In various NAFLD translational research studies currently ongoing at UCSD, Loomba collaborates with Drs. Jerrold Olefsky, David Brenner, Claude Sirlin, Bernd Schnabl, Lars Eckmann, Edward Dennis, Ariel Feldstein and Ekihiro Seki.

He also directs the UCSD fellowship training program in liver epidemiology and patient-oriented outcomes research.

More Information:

Two from UCSD School of Medicine Named Members of the Institute of Medicine

The Institute of Medicine (IOM) today announced the names of 70 new members and 10 foreign associates during its 42nd annual meeting.  Included are two new members from the University of California, San Diego School of Medicine: David A. Brenner, MD, vice chancellor for Health Sciences and dean of the UCSD School of Medicine, and Don W. Cleveland, PhD, chair of the UCSD Department of Cellular and Molecular Medicine, and professor of medicine, neurosciences, and cellular and molecular medicine at the Ludwig Institute for Cancer Research. … Read the full story from the UCSD Newsroom


Dr. David BrennerA translational researcher, Dr. David Brenner investigates the molecular pathogenesis of fibrotic liver disease and the genetic basis of  liver disorders. He is a member of the Division of Gastroenterology in the Department of Medicine.  |  Read his academic biography

Scarring Cells Revert to Inactive State As Liver Heals

Research with mice reveals possible strategy to reverse fibrosis in liver and other organs

An international team of scientists, led by researchers at the University of California, San Diego School of Medicine, report that significant numbers of myofibroblasts – cells that produce the fibrous scarring in chronic liver injury – revert to an inactive phenotype as the liver heals. The discovery in mouse models could ultimately help lead to new human therapies for reversing fibrosis in the liver, and in other organs like the lungs and kidneys…. Read the full story from the UCSD Newsroom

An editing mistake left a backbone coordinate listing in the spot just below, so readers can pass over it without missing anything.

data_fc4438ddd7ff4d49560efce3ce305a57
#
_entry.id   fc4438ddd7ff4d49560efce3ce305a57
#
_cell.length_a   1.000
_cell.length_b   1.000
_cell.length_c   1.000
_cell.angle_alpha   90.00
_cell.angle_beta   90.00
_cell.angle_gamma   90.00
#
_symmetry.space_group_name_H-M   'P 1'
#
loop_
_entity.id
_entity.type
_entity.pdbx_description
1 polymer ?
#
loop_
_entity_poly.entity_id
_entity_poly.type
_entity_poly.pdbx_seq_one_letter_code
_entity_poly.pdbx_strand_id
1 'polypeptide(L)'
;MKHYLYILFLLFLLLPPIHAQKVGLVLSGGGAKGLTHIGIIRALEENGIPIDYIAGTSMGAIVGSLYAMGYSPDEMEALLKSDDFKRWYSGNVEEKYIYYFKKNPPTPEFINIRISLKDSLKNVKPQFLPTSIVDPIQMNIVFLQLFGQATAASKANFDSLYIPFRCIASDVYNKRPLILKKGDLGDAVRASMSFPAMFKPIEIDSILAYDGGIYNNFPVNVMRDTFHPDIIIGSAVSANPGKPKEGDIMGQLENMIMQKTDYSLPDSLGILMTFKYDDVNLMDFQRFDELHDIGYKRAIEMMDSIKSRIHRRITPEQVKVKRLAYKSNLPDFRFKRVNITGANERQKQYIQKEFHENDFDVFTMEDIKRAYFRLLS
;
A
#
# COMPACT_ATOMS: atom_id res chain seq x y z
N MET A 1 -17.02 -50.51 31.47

Dr. David A. Brenner
Senior author of the study report is David A. Brenner, MD, vice chancellor for Health Sciences, dean of the UC San Diego School of Medicine and professor of medicine in the Division of Gastroenterology.

Among the coauthors is Wolfgang H. Dillmann, MD, Helen M. Ranney Professor and Chair, Department of Medicine and translational researcher in the Division of Endocrinology and Metabolism.

New Study Upends Thinking About How Liver Disease Develops

In the latest of a series of related papers, researchers at the University of California, San Diego School of Medicine, with colleagues in Austria and elsewhere, present a new and more definitive explanation of how fibrotic cells form, multiply and eventually destroy the human liver, resulting in cirrhosis… Read the full story from the UCSD Newsroom

Pictured above is David Brenner, MD, Vice Chancellor for Health Sciences and dean of the UC San Diego School of Medicine, who is senior author of the research report.  First author of the study is Dr. Christoph H. Österreicher of the Biomedical Genomics (BIOGEM) Microarray Facility in the UCSD Department of Medicine, the Laboratory of Gene Regulation and Signal Transduction in the UCSD Department of Pharmacology, and the Medical University of Vienna. Other Department of Medicine coauthors are Drs. Melitta Penz-Österreicher (Medical University of Vienna), Roman Šášik, and BIOGEM director Dr. Gary Hardiman.

Read the report in the Proceedings of the National Academy of Sciences.